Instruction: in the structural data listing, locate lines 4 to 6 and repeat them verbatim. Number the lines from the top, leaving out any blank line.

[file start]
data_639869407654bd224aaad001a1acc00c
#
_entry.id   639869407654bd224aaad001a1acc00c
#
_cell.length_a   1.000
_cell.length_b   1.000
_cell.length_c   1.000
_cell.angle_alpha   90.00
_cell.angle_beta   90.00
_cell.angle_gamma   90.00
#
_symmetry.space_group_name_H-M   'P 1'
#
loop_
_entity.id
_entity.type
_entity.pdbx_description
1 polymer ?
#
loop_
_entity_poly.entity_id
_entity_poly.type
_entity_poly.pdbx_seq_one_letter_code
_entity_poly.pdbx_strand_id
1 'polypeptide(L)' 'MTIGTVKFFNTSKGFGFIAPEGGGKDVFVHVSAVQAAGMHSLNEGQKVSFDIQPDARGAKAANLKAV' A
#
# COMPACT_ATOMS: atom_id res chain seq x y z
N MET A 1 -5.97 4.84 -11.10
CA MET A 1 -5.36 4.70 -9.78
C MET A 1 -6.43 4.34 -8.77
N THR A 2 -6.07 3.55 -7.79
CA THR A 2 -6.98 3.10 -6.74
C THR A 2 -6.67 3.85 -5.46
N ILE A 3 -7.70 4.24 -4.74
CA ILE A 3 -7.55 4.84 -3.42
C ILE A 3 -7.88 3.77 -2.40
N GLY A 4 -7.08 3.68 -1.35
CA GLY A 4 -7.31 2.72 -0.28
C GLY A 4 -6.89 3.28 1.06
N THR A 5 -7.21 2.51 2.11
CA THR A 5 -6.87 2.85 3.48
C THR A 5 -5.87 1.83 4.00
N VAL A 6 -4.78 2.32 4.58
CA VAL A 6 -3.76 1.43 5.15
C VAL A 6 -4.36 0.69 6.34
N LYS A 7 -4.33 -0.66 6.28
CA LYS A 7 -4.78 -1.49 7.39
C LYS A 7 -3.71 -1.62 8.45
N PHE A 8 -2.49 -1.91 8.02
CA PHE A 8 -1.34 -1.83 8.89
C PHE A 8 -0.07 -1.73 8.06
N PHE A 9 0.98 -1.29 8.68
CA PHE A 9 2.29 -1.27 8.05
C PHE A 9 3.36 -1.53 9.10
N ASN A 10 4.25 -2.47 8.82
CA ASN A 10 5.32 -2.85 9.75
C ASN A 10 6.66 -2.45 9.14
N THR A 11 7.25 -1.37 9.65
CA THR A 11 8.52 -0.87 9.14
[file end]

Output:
#
_cell.length_a   1.000
_cell.length_b   1.000